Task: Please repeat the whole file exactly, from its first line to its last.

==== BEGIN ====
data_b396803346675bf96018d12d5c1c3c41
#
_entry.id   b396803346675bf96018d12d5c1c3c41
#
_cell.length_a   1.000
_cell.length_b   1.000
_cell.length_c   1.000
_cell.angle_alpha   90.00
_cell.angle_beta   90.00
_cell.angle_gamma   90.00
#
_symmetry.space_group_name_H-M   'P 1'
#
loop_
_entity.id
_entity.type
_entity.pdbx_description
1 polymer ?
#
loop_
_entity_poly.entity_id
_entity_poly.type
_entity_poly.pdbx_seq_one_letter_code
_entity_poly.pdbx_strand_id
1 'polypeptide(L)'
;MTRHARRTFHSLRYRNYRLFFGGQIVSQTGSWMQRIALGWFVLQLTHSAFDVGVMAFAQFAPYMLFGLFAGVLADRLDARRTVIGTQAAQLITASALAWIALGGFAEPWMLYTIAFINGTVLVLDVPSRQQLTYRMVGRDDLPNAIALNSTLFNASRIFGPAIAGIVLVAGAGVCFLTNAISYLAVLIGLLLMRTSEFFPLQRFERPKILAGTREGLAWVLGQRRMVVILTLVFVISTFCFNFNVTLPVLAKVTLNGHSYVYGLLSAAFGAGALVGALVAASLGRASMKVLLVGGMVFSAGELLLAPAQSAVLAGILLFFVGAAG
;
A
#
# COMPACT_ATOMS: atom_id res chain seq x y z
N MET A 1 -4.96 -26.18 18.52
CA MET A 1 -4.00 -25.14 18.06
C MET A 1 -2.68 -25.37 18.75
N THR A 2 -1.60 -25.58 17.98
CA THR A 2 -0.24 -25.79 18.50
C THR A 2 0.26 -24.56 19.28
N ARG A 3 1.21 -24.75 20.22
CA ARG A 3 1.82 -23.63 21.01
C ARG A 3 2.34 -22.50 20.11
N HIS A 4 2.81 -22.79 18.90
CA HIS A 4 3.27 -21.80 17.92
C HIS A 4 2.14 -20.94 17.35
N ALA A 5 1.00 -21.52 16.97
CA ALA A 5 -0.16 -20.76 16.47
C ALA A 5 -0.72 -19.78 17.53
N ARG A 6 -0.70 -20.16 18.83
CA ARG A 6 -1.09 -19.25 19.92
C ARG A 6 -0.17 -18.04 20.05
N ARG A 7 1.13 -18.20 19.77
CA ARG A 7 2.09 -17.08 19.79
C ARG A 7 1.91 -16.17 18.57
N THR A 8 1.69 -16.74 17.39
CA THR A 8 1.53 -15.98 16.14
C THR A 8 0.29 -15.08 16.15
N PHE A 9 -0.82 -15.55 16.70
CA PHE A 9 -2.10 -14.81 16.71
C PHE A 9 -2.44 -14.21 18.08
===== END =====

data_b396803346675bf96018d12d5c1c3c41
#
_entry.id   b396803346675bf96018d12d5c1c3c41
#
_cell.length_a   1.000
_cell.length_b   1.000
_cell.length_c   1.000
_cell.angle_alpha   90.00
_cell.angle_beta   90.00
_cell.angle_gamma   90.00
#
_symmetry.space_group_name_H-M   'P 1'
#
loop_
_entity.id
_entity.type
_entity.pdbx_description
1 polymer ?
#
loop_
_entity_poly.entity_id
_entity_poly.type
_entity_poly.pdbx_seq_one_letter_code
_entity_poly.pdbx_strand_id
1 'polypeptide(L)'
;MTRHARRTFHSLRYRNYRLFFGGQIVSQTGSWMQRIALGWFVLQLTHSAFDVGVMAFAQFAPYMLFGLFAGVLADRLDARRTVIGTQAAQLITASALAWIALGGFAEPWMLYTIAFINGTVLVLDVPSRQQLTYRMVGRDDLPNAIALNSTLFNASRIFGPAIAGIVLVAGAGVCFLTNAISYLAVLIGLLLMRTSEFFPLQRFERPKILAGTREGLAWVLGQRRMVVILTLVFVISTFCFNFNVTLPVLAKVTLNGHSYVYGLLSAAFGAGALVGALVAASLGRASMKVLLVGGMVFSAGELLLAPAQSAVLAGILLFFVGAAG
;
A
#
# COMPACT_ATOMS: atom_id res chain seq x y z
N MET A 1 -4.96 -26.18 18.52
CA MET A 1 -4.00 -25.14 18.06
C MET A 1 -2.68 -25.37 18.75
N THR A 2 -1.60 -25.58 17.98
CA THR A 2 -0.24 -25.79 18.50
C THR A 2 0.26 -24.56 19.28
N ARG A 3 1.21 -24.75 20.22
CA ARG A 3 1.82 -23.63 21.01
C ARG A 3 2.34 -22.50 20.11
N HIS A 4 2.81 -22.79 18.90
CA HIS A 4 3.27 -21.80 17.92
C HIS A 4 2.14 -20.94 17.35
N ALA A 5 1.00 -21.52 16.97
CA ALA A 5 -0.16 -20.76 16.47
C ALA A 5 -0.72 -19.78 17.53
N ARG A 6 -0.70 -20.16 18.83
CA ARG A 6 -1.09 -19.25 19.92
C ARG A 6 -0.17 -18.04 20.05
N ARG A 7 1.13 -18.20 19.77
CA ARG A 7 2.09 -17.08 19.79
C ARG A 7 1.91 -16.17 18.57
N THR A 8 1.69 -16.74 17.39
CA THR A 8 1.53 -15.98 16.14
C THR A 8 0.29 -15.08 16.15
N PHE A 9 -0.82 -15.55 16.70
CA PHE A 9 -2.10 -14.81 16.71
C PHE A 9 -2.44 -14.21 18.08